Some of the United States' top bankers descended on a law firm in midtown Manhattan on Thursday to make a pitch for managing what could be one of the largest share sales in history -- a secondary offering for bailed-out insurer American International Group Inc.

JPMorgan Chief Executive Jamie Dimon was among the executives attending the meeting. Dimon entered the building of law firm Davis Polk & Wardwell LLP just after 9:30 a.m. EST (1430 GMT) in New York. Asked how the meeting went as he left, Dimon laughed and said: How'd what go?

Morgan Stanley CEO James Gorman left the building shortly after Dimon's arrival. The bankers on Gorman's team were carrying thick blue folders emblazoned with the U.S. flag. One of Gorman's colleagues carried a bag full of folders.

Gorman also declined to comment.

Bank of America Corp's Brian Moynihan arrived just before 11 a.m. EST (1600 GMT).

Security was tight, with guards keeping a close eye on all the building's entrances and trying to block reporters and passers-by from seeing executives as they came and went.

Bankers are expected to come and go throughout the day to make their case for managing a share sale that could exceed $20 billion, between the shares sold by the U.S. Treasury and those offered by AIG.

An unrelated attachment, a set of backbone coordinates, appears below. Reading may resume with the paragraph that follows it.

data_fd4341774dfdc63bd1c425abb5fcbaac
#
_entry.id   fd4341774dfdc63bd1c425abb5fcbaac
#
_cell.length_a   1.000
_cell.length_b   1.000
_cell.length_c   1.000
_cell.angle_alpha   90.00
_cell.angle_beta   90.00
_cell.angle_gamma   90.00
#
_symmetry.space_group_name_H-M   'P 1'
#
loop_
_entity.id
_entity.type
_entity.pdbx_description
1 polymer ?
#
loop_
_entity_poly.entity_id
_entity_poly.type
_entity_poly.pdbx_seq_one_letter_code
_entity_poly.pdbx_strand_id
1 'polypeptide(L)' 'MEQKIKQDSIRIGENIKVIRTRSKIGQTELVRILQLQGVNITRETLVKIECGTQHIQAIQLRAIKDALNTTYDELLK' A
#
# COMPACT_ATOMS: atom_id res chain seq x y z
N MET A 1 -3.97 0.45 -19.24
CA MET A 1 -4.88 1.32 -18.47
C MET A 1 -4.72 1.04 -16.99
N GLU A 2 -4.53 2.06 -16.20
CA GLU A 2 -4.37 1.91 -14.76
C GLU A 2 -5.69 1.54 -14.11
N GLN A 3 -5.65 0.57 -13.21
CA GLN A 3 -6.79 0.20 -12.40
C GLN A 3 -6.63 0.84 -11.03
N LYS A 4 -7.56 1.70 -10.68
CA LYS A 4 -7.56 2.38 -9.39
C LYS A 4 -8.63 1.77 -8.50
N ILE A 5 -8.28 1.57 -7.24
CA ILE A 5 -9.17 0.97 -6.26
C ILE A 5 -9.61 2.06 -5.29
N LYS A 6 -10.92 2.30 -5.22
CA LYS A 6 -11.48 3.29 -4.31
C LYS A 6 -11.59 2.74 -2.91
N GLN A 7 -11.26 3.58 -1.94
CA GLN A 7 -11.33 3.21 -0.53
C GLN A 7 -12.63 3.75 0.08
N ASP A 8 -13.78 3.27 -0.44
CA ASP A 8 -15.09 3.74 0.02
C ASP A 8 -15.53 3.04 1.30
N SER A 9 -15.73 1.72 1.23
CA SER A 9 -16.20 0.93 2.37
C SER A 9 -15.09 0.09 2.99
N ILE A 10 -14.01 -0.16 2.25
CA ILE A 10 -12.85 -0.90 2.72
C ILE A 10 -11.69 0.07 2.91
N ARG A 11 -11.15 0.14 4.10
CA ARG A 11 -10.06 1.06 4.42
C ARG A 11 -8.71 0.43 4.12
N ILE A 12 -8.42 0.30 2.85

At that size, the AIG offering would rank as one of the 10 largest share sales of any kind in history.


After a recapitalization deal closes on Friday, the Treasury will own 92.1 percent of AIG. The government rescued AIG from the brink of failure in September 2008 in a bailout that topped $182 billion.

Sources told Reuters on Wednesday that bankers were expected to pitch a fee structure of 75 basis points or less -- low for a secondary offering, but still worth perhaps $150 million in fees to the winning banks if the share sale reaches $20 billion.

The first share sale is most likely to happen after mid-May, once AIG has filed its financial report for the first quarter with securities regulators, sources have said. The sale could happen as soon as March if conditions were right.

AIG shares were trading 25 cents lower at $58.15 on Thursday afternoon on the New York Stock Exchange.

The shares are expected to tumble next week into the mid-$40 range, when recently approved stock warrants begin trading. The warrants, entitling holders to 75 million AIG common shares, were the final key step in the recap deal.

(Reporting by Ben Berkowitz. Editing by Robert MacMillan and Matthew Lewis)